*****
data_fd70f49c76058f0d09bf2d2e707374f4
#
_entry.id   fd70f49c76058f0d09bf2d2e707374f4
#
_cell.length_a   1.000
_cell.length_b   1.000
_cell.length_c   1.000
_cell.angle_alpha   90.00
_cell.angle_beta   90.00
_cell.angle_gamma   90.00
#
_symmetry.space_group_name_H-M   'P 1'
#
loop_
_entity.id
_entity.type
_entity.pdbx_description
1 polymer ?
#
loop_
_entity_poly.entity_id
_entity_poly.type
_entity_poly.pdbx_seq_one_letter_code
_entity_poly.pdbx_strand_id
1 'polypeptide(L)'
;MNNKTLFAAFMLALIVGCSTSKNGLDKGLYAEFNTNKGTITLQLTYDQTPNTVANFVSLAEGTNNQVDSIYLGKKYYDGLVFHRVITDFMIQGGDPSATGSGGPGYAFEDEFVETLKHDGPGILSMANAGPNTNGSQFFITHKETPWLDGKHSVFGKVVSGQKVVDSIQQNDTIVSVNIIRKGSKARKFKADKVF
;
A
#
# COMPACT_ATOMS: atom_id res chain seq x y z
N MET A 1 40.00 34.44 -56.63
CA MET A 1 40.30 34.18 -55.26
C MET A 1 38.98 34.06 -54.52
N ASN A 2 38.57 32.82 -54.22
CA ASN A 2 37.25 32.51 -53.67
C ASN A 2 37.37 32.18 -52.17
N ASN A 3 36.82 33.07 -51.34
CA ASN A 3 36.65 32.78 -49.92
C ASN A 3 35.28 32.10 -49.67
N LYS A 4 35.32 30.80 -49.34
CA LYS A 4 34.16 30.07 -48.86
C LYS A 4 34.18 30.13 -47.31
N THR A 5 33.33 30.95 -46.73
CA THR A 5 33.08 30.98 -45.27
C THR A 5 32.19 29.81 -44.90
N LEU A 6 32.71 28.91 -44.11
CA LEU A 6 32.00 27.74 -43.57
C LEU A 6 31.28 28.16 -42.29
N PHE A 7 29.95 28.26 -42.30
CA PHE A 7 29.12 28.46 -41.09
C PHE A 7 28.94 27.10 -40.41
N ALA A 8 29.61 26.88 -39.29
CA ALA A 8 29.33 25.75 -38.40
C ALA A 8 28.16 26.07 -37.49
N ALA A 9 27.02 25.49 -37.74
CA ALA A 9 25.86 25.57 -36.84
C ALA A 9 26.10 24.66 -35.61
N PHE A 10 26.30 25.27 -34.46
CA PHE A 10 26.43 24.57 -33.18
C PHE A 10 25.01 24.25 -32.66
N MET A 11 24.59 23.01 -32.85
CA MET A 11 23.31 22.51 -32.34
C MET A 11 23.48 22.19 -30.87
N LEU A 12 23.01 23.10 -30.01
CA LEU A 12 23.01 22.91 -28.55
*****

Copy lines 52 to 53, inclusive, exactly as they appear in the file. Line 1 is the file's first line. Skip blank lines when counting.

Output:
N ALA A 8 29.61 26.88 -39.29
CA ALA A 8 29.33 25.75 -38.40